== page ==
ISIS is Israeli Secret Intelligence Service

Saturday, June 29, 2013

The Truth Tellers

The Truth Tellers

By Christopher Brauchli
Saturday, June 29, 2013

“I responded in what I thought was the most truthful, or least
untruthful manner, by saying no.”

— James Clapper, Director of National Intelligence in an interview
with NBC’s Andrea Mitchell

The question: is the lesser offender (Lesser) or the greater offender
(Greater) the greater offender?

It depends on one’s perspective.

If the listener relies on spokesmen for the Greater (aka the
government) then it is clear that the Lesser is the greater, if
not indeed, the only offender.

If one considers the Constitution and listens to the non-governmental
commentators, the answer is less clear.

It becomes even less clear when in its rush to condemn the Lesser,
the Greater has been forced to acknowledge that it has lied and
misrepresented things to those whom it governs.

The Greater uses bluster and strong words to convince the listener
that all virtue is found in its corner and none in the corner of the

The Greater is not content to rail against its citizens who question
its motives.

They rail against foreign powers that fail to recognize the evils the
Greater sees in the Lesser and threaten to jeopardize relations with
those powers if they fail to accept the Greater’s demands with
respect to Edward Snowden.

Edward Snowden is, of course, the man who has forced the United
States government to come clean about its activities that invade
the privacy of citizen and non-citizen alike.

And Mr. Snowden has not only forced the United States government
to admit that it has lied to its people, it has caused the government
to make blustery pronouncements to foreign countries.

His actions have generated millions of words of commentary
about the government’s actions.

In his daily briefing on June 24, White House Press Secretary,
Jay Carney, expressed the administration’s outrage that China
had not arrested Mr. Snowden after he had been formally charged
by the United States with three felonies.

Mr. Carney said that letting Mr. Snowden leave China for Moscow
would have “a negative impact on the U.S. China relationship.”

Mr. Carney failed to comment on the fact that Mr. Snowden’s
disclosures have had a negative impact on the relationship
many U.S. citizens have with their government.

On June 17, 2013, President Obama told Charlie Rose that the cyber-
hacking of U.S. companies and government agencies by China that
was disclosed in a report early in 2013, could lead to a deterioration
of relations between the two powers.

He said that the Chinese understand “this can adversely
affect the fundamentals of the US-China relationship.”

Those comments were made before the South China Morning
Post reported that Snowden said the NSA has hacked major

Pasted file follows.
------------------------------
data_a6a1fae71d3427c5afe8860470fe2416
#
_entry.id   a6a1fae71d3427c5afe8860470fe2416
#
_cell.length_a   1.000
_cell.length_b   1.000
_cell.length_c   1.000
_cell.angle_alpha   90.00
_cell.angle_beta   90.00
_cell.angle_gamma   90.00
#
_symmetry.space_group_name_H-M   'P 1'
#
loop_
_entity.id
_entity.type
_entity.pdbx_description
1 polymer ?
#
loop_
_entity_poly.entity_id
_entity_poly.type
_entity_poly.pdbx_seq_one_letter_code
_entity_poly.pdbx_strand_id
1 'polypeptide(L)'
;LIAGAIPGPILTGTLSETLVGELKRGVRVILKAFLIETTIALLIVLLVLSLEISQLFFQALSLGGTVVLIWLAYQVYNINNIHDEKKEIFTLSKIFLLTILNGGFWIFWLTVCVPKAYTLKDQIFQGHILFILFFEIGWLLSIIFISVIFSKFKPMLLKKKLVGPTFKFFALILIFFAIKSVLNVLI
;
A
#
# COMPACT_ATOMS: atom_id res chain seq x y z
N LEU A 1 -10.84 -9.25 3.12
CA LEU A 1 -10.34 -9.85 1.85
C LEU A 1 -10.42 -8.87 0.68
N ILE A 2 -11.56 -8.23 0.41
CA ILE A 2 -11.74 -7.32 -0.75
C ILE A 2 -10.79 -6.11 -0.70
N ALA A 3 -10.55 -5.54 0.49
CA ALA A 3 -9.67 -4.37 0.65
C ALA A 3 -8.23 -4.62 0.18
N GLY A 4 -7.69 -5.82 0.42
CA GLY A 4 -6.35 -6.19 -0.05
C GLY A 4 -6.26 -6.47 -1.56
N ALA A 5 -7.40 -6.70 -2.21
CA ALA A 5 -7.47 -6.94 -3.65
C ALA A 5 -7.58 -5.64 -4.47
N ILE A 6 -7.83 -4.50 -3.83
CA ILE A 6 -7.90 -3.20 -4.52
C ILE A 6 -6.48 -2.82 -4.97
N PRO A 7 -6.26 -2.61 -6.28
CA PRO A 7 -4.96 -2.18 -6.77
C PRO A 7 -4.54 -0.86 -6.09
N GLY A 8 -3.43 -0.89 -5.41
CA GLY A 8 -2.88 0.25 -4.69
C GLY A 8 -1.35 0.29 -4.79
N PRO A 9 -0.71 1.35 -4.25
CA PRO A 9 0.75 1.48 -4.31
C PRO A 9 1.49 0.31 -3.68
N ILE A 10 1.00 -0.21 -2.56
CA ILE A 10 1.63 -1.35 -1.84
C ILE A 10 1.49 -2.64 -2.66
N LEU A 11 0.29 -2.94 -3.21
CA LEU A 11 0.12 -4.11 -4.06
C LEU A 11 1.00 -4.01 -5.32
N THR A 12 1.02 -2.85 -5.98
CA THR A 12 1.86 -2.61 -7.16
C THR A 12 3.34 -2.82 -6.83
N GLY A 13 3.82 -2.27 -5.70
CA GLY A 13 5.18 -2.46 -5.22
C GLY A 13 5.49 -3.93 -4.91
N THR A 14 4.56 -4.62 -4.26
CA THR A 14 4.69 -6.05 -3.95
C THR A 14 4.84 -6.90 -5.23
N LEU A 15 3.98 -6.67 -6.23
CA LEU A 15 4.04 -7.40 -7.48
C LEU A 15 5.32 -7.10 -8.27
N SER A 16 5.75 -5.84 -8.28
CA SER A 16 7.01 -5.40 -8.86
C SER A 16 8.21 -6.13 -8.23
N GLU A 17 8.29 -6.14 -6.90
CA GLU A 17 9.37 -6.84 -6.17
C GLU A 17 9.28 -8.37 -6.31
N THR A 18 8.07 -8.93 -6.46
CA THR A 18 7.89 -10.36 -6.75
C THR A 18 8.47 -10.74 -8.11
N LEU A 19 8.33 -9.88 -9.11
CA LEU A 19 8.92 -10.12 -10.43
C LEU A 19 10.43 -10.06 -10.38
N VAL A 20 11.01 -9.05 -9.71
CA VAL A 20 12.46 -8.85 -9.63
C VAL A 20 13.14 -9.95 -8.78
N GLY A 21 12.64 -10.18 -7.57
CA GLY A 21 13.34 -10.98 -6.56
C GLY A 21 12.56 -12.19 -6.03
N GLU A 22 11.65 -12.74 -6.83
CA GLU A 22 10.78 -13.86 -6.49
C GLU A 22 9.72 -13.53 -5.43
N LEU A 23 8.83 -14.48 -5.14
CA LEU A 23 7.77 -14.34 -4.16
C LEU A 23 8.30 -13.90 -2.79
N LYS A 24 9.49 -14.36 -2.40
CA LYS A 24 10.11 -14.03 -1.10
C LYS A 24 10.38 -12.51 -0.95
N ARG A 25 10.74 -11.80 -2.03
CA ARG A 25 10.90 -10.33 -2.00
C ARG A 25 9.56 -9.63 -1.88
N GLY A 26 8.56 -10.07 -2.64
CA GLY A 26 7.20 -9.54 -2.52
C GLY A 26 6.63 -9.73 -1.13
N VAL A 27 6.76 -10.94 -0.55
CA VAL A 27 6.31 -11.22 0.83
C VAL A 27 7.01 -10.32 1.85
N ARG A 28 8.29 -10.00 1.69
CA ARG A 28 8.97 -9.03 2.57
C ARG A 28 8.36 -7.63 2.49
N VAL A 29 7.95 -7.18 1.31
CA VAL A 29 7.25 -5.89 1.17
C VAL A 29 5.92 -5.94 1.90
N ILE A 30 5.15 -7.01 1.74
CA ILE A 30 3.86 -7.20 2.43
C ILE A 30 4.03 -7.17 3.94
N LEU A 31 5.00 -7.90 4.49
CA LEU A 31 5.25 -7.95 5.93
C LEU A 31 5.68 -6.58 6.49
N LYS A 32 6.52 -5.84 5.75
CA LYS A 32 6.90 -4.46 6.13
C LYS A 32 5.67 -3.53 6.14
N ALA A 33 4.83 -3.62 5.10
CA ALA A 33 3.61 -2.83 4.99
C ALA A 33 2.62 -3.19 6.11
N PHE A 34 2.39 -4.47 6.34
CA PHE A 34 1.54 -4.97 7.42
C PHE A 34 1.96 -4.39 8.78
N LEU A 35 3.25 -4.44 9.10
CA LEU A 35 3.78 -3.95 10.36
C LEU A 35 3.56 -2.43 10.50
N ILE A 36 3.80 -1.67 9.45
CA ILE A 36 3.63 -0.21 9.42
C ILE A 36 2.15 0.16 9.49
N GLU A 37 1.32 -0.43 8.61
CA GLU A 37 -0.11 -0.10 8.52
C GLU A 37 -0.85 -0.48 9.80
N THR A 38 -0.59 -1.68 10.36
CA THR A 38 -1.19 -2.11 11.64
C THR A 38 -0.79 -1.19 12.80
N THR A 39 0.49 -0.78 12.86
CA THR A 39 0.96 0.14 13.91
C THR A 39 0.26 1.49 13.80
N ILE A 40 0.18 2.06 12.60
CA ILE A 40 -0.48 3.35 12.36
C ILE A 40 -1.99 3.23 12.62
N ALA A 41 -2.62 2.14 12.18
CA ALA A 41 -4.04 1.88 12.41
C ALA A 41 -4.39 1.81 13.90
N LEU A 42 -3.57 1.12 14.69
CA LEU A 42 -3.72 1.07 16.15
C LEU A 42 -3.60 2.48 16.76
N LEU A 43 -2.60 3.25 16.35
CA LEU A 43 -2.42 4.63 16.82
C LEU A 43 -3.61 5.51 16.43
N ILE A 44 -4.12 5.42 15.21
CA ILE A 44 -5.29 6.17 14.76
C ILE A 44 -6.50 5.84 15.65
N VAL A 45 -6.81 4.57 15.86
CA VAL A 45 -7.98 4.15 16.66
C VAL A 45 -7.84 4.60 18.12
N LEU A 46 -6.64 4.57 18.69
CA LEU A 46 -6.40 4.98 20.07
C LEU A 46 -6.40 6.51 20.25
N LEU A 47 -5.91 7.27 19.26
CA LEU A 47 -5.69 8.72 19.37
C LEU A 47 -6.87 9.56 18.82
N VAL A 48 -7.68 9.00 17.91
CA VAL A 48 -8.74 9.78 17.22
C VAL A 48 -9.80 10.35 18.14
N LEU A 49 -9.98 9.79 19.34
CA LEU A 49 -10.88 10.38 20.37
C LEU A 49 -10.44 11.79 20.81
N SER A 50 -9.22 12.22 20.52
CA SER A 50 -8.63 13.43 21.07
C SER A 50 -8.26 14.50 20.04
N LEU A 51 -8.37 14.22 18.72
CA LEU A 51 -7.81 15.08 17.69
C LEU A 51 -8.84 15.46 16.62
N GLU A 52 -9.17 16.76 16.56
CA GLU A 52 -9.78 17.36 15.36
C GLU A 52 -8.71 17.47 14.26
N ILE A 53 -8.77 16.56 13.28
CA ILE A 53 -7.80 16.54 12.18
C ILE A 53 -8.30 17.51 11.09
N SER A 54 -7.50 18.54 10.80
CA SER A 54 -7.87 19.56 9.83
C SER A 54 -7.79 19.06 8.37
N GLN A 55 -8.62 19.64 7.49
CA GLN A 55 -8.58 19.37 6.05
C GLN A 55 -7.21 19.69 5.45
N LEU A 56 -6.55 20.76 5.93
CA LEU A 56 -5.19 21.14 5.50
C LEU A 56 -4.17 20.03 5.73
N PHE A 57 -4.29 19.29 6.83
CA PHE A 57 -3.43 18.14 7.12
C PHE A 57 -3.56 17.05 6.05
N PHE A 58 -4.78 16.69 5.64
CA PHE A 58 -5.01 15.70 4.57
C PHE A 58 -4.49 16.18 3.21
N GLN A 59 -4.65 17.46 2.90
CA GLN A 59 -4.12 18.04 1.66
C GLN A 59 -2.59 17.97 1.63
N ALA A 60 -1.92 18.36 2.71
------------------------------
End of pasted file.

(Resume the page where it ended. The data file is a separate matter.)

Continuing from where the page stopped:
telecommunication companies in China, attacked network
backbones at Tsinghua University and hacked computers at
the Hong Kong headquarters of Pacnet.

Thanks to Mr. Snowden we now know that the National Security
Agency has lied to the Congress, and to the American people,
about its surveillance activities.

We might have learned about it many years ago but for the law
that prohibits those who know the government may be breaking
the law from telling the people they represent that their
government is breaking the law.

As The Guardian reported, for at least two years Senators
Mark Udall and Ron Wyden have been publicly stating that
the U.S. government is relying on “secret legal interpretations”
to claim surveillance powers that are so broad that Americans
would be “stunned” were they to learn of them.

Since the violations of law were classified the Senators could
not let their constituents know what they are.

In a letter to Attorney General Eric Holder 2012 they said:

“We believe that most Americans would be stunned to learn the
details of how these secret court opinions [Foreign Intelligence
Surveillance Court] have interpreted section 215 of the Patriot
Act. As we see it, there is now a significant gap between what
most Americans think the law allows and what the government
secretly claims the law allows.”

In a letter to Gen. Keith Alexander, the head of the National
Security Agency, Sen. Udall accused the agency of providing
false information in a fact sheet it gave members of Congress
about its spying programs.

The letter says the fact sheet has “significant inaccuracies.”

Mr. Udall could not say what part of the fact sheet is inaccurate
since that would “divulge classified information.”

However, Mr. Udall says, “In our judgment this inaccuracy is
significant, as it portrays protections for American’s privacy
as being significantly stronger than they actually are.

We urge you to correct this statement as soon as possible.
(The Fact sheet was pulled by the agency.)

We now know that the NSA is collecting telephone call
metadata on millions of Verizon customers.

That contradicts Gen. Alexander who told Fox News in
2012 that the agency “does not ‘hold data’ on U.S.

In a speech at the Reuters Cybersecurity Summit he said:

“The great irony is we’re the only ones not spying on the
American people.”

It was General Alexander who told Congress that over 50
Terrorist Plots were thwarted thanks to the programs that
he and his colleagues said didn’t exist.

Citizens can decide for themselves whether or not to believe

What Senators Udall and Wyden thought citizens should know
but could not disclose we now know.

Not because of our elected representatives but because of a
man now charged as a criminal.

Go figure.

Christopher Brauchli is a columnist and lawyer known nationally for
his work. He is a graduate of Harvard University and the University
of Colorado School of Law where he served on the Board of Editors
of the Rocky Mountain Law Review.

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